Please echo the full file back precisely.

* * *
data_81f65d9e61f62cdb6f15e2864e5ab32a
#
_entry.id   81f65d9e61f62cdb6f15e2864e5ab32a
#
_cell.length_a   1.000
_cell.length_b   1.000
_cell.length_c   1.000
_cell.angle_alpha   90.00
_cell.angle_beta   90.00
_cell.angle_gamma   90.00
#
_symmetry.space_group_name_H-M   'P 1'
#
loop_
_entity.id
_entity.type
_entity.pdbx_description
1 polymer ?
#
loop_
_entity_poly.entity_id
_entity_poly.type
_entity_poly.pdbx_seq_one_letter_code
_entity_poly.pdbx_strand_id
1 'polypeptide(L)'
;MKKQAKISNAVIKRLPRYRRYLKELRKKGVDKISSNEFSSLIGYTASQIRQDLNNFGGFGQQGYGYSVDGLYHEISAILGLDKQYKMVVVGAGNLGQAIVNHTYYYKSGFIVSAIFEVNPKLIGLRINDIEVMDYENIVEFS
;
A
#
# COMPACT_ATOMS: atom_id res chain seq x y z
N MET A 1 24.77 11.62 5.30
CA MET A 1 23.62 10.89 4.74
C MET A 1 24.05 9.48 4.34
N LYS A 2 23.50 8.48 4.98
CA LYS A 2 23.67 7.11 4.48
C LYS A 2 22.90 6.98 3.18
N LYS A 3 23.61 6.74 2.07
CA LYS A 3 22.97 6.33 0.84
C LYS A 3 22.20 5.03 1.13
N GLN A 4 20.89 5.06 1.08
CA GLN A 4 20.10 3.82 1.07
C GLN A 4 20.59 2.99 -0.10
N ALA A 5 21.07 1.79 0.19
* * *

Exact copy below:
data_81f65d9e61f62cdb6f15e2864e5ab32a
#
_entry.id   81f65d9e61f62cdb6f15e2864e5ab32a
#
_cell.length_a   1.000
_cell.length_b   1.000
_cell.length_c   1.000
_cell.angle_alpha   90.00
_cell.angle_beta   90.00
_cell.angle_gamma   90.00
#
_symmetry.space_group_name_H-M   'P 1'
#
loop_
_entity.id
_entity.type
_entity.pdbx_description
1 polymer ?
#
loop_
_entity_poly.entity_id
_entity_poly.type
_entity_poly.pdbx_seq_one_letter_code
_entity_poly.pdbx_strand_id
1 'polypeptide(L)'
;MKKQAKISNAVIKRLPRYRRYLKELRKKGVDKISSNEFSSLIGYTASQIRQDLNNFGGFGQQGYGYSVDGLYHEISAILGLDKQYKMVVVGAGNLGQAIVNHTYYYKSGFIVSAIFEVNPKLIGLRINDIEVMDYENIVEFS
;
A
#
# COMPACT_ATOMS: atom_id res chain seq x y z
N MET A 1 24.77 11.62 5.30
CA MET A 1 23.62 10.89 4.74
C MET A 1 24.05 9.48 4.34
N LYS A 2 23.50 8.48 4.98
CA LYS A 2 23.67 7.11 4.48
C LYS A 2 22.90 6.98 3.18
N LYS A 3 23.61 6.74 2.07
CA LYS A 3 22.97 6.33 0.84
C LYS A 3 22.20 5.03 1.13
N GLN A 4 20.89 5.06 1.08
CA GLN A 4 20.10 3.82 1.07
C GLN A 4 20.59 2.99 -0.10
N ALA A 5 21.07 1.79 0.19